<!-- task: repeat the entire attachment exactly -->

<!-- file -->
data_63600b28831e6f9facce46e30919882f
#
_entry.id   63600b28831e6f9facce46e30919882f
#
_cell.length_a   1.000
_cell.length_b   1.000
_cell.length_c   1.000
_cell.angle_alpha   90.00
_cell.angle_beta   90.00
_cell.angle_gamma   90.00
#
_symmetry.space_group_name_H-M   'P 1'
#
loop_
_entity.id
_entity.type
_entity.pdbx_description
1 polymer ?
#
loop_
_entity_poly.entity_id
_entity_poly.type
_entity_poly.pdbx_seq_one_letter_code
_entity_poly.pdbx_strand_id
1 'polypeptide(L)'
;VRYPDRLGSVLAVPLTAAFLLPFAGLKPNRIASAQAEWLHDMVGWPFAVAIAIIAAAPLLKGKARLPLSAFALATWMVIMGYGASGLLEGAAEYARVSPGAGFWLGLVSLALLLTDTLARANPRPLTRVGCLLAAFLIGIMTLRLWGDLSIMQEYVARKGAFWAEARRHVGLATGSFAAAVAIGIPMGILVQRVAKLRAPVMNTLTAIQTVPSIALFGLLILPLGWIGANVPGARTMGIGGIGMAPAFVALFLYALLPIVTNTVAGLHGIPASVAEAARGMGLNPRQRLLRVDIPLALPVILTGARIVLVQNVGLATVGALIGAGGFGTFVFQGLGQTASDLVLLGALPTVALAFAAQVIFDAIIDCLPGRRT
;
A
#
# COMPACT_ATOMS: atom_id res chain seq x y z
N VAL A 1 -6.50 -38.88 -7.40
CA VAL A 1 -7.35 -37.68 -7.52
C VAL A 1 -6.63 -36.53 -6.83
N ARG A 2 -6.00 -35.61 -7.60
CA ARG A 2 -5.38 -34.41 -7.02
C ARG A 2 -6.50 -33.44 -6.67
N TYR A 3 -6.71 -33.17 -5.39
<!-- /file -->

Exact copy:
data_63600b28831e6f9facce46e30919882f
#
_entry.id   63600b28831e6f9facce46e30919882f
#
_cell.length_a   1.000
_cell.length_b   1.000
_cell.length_c   1.000
_cell.angle_alpha   90.00
_cell.angle_beta   90.00
_cell.angle_gamma   90.00
#
_symmetry.space_group_name_H-M   'P 1'
#
loop_
_entity.id
_entity.type
_entity.pdbx_description
1 polymer ?
#
loop_
_entity_poly.entity_id
_entity_poly.type
_entity_poly.pdbx_seq_one_letter_code
_entity_poly.pdbx_strand_id
1 'polypeptide(L)'
;VRYPDRLGSVLAVPLTAAFLLPFAGLKPNRIASAQAEWLHDMVGWPFAVAIAIIAAAPLLKGKARLPLSAFALATWMVIMGYGASGLLEGAAEYARVSPGAGFWLGLVSLALLLTDTLARANPRPLTRVGCLLAAFLIGIMTLRLWGDLSIMQEYVARKGAFWAEARRHVGLATGSFAAAVAIGIPMGILVQRVAKLRAPVMNTLTAIQTVPSIALFGLLILPLGWIGANVPGARTMGIGGIGMAPAFVALFLYALLPIVTNTVAGLHGIPASVAEAARGMGLNPRQRLLRVDIPLALPVILTGARIVLVQNVGLATVGALIGAGGFGTFVFQGLGQTASDLVLLGALPTVALAFAAQVIFDAIIDCLPGRRT
;
A
#
# COMPACT_ATOMS: atom_id res chain seq x y z
N VAL A 1 -6.50 -38.88 -7.40
CA VAL A 1 -7.35 -37.68 -7.52
C VAL A 1 -6.63 -36.53 -6.83
N ARG A 2 -6.00 -35.61 -7.60
CA ARG A 2 -5.38 -34.41 -7.02
C ARG A 2 -6.50 -33.44 -6.67
N TYR A 3 -6.71 -33.17 -5.39